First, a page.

10.55 The room is now full of print journalists, cameramen, sponsors and several men who look like past boat race competitors enjoying the buzz second-hand.
11.03 As TV screens finish replaying 2003's race and its paper-thin winning margin in favour of Oxford, BBC commentator Barry Davies starts the press conference. The two rowing club presidents go through the ritual challenge and acceptance routine with a manly handshake.
As the Cambridge president introduces his crew, Minter-Green whispers: 'The one problem is the foreigners.' This is not xenophobia, just a recognition that the involvement of non-British rowers narrows down TVC's options for sell-in. Since AAM is not looking to promote its products abroad, the presence in the Cambridge boat of an Australian, a German and three Americans is meaningless to the client. The Oxford team, with just two Americans, offers more options for regional UK broadcasters.
11.25 The TVC crew moves off the back podium through the crowd to get some close shots as things break up. Half of the room decants outside to the garden and there is a lull before the controlled chaos of the photocall begins. TVC must get all its interviewees otherwise the footage will be worthless to regional news bulletins and, in turn, worthless to WSM and its client. 'We're servicing so many broadcasters. If you don't get the Scottish rower, then Scottish TV isn't going to be interested,' Minter-Green says.
The garden is more or less open on its north side to the Thames - a good backdrop for team interviews if the camera angles cut out the parking meters above the low wall. O'Sullivan is on his mobile again.
11.40 TVC films the knot of newspaper snappers getting the ultra-formal team shots, which go on and on as the rowers are moved inches to their left or right and decorative oars are crossed and uncrossed.
12.02 O'Sullivan wastes no time in starting his interviews with various crew members. Minter-Green stands guard behind the Eurosport interview team, ensuring that the Cambridge president comes over to O'Sullivan when he's finished.
12.15 Four out of the nine interviews are done. Minter-Green eventually cajoles the Cambridge president from the wall where he is being photographed.
'But you're still in Bristol?'. O'Sullivan is asking his next interviewee, suddenly concerned. He is reassured. 'Some of them won't give us very much, so Peter will be leading them to a good local point,' says Minter-Green.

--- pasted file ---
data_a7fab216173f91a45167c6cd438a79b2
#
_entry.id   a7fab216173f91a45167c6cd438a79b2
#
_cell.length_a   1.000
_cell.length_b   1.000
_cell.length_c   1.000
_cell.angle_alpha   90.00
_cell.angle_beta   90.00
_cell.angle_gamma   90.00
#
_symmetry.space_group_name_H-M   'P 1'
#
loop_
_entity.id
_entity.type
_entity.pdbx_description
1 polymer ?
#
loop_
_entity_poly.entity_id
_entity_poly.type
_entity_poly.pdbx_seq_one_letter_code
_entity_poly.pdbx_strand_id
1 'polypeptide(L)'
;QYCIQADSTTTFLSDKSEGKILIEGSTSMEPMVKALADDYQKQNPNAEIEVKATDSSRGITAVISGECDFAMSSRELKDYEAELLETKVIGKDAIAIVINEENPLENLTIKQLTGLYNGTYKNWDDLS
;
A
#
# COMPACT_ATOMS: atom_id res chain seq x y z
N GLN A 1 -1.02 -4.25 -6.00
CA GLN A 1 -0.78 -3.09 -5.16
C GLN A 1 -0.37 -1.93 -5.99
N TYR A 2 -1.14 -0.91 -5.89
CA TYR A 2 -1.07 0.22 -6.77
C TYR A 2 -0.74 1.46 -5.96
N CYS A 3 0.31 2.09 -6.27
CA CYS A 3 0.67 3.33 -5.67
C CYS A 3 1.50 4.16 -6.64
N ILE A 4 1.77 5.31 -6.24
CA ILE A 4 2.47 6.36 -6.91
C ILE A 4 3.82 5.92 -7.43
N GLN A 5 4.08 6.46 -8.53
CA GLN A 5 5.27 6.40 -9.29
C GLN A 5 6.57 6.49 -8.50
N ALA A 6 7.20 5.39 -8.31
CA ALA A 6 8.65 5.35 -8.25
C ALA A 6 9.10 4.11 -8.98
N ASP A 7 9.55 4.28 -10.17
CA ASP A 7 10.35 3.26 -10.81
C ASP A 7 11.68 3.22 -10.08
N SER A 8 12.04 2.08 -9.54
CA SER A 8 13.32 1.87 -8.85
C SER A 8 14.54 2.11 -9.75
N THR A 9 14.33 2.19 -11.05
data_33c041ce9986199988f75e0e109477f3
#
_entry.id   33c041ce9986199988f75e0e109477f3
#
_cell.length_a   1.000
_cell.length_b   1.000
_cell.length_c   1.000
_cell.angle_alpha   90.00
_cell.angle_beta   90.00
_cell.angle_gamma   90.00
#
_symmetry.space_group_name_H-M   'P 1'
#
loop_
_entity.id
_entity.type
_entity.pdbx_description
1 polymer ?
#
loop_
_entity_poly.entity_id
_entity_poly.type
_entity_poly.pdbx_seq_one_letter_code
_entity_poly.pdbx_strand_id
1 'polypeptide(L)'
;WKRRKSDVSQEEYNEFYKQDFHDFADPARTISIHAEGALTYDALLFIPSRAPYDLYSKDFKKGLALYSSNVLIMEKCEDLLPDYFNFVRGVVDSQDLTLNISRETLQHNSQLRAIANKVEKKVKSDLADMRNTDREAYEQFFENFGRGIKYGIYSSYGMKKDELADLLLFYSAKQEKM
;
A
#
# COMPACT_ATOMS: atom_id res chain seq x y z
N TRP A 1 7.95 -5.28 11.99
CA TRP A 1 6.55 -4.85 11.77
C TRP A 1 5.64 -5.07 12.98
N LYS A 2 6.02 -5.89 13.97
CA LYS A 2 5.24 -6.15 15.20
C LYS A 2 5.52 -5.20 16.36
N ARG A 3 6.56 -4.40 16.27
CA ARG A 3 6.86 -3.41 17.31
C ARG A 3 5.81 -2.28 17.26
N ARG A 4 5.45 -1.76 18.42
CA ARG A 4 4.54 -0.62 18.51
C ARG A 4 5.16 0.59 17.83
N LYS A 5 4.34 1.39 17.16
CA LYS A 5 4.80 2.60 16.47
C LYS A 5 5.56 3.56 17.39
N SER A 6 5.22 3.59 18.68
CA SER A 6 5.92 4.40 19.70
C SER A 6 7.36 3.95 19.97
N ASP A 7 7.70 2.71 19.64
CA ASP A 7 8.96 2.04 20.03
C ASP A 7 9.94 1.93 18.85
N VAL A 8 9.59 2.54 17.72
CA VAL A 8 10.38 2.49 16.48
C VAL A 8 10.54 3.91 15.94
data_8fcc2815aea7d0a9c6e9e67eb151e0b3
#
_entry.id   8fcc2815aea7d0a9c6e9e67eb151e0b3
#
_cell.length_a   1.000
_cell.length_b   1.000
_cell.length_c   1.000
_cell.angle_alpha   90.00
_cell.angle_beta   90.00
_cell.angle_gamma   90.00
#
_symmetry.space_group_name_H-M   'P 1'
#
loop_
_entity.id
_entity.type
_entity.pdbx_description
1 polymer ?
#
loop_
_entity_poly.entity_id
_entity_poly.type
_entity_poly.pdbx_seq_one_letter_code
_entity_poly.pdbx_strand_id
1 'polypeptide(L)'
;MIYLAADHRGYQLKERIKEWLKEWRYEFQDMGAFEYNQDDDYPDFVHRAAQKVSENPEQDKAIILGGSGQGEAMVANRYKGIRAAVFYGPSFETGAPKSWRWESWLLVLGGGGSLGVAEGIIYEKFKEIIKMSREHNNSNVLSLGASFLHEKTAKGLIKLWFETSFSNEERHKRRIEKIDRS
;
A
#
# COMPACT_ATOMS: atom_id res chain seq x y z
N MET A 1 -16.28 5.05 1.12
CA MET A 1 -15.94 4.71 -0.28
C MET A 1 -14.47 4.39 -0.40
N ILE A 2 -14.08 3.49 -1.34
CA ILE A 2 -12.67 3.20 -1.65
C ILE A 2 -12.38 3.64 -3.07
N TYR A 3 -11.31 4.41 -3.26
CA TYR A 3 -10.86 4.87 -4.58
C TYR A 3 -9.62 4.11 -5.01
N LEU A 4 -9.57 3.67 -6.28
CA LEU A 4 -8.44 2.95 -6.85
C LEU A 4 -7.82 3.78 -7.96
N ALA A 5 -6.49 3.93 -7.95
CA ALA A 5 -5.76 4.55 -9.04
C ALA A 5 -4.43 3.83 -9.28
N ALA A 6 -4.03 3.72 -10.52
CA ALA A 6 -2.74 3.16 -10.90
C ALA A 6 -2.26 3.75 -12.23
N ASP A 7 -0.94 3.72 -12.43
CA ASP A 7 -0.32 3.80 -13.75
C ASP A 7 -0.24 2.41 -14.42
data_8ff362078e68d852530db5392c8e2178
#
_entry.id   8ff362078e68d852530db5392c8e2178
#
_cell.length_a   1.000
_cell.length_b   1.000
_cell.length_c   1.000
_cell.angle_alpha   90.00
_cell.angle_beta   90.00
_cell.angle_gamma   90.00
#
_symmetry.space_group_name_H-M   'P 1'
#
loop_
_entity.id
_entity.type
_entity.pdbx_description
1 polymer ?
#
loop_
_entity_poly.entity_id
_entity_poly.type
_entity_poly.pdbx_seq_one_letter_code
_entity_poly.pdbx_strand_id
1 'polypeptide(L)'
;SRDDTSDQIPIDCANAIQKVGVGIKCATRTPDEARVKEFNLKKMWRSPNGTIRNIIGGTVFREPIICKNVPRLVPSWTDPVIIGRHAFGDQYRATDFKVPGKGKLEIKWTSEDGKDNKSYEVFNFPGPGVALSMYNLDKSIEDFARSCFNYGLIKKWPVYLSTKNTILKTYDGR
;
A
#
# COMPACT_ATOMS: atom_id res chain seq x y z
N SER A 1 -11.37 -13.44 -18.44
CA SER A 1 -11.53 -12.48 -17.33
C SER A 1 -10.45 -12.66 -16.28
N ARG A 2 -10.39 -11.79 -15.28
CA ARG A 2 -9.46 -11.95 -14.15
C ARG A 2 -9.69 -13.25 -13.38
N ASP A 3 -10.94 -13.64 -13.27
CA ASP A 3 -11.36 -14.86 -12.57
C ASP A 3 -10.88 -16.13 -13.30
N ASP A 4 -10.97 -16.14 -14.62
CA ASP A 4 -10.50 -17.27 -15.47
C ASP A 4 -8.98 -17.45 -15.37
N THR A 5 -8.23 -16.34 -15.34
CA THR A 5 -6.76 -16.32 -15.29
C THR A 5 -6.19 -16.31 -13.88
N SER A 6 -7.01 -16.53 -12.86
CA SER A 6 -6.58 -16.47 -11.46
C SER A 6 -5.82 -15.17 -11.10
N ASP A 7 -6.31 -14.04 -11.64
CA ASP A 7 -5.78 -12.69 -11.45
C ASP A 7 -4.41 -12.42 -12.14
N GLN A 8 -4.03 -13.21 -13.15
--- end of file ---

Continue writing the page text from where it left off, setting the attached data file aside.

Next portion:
12.20 The rowers are demonstrating a stoic lack of resistance to being gently manoeuvred from one set-up to another. Minter-Green breaks off and says quickly in response to O'Sullivan: 'You've got Henry, you've seen Chris, you need Foster.' He goes inside again, coming out almost immediately. 'The Cambridge coach is doing a live interview in there so you have to take a back seat. But we've got ten minutes, we'll be okay.'
12.32With time starting to slip in the schedule, an extra interviewee - who TVC does not want - has been mistakenly pointed their way. Saying no would be rude. 'But to be honest, it's the last thing we need,' admits Minter-Green.
12.35 O'Sullivan starts his final interview, only a few minutes behind schedule.
12.38 The crew packs up. Minter-Green and O'Sullivan head for APTN's office, agreeing to a request from the Eurosport team for some footage from the TVC b-roll.
Following the shoot, the editing process went smoothly. By 3pm, edited tapes were being biked to London-based broadcasters and at 4pm the footage feeds to the rest of the targeted stations started. O'Sullivan spent the next two hours phoning newsdesks to make sure that everything had arrived.
In addition to the regional stations, Sky Sports, BBC News 24, ITV News Channel and British Eurosport all used TVC's b-roll.
A VNR shoot is conducted at anything but a leisurely pace. Turnaround is tight, and co-operation from interviewees, the PR consultancy and the client is needed if deadlines are to be met.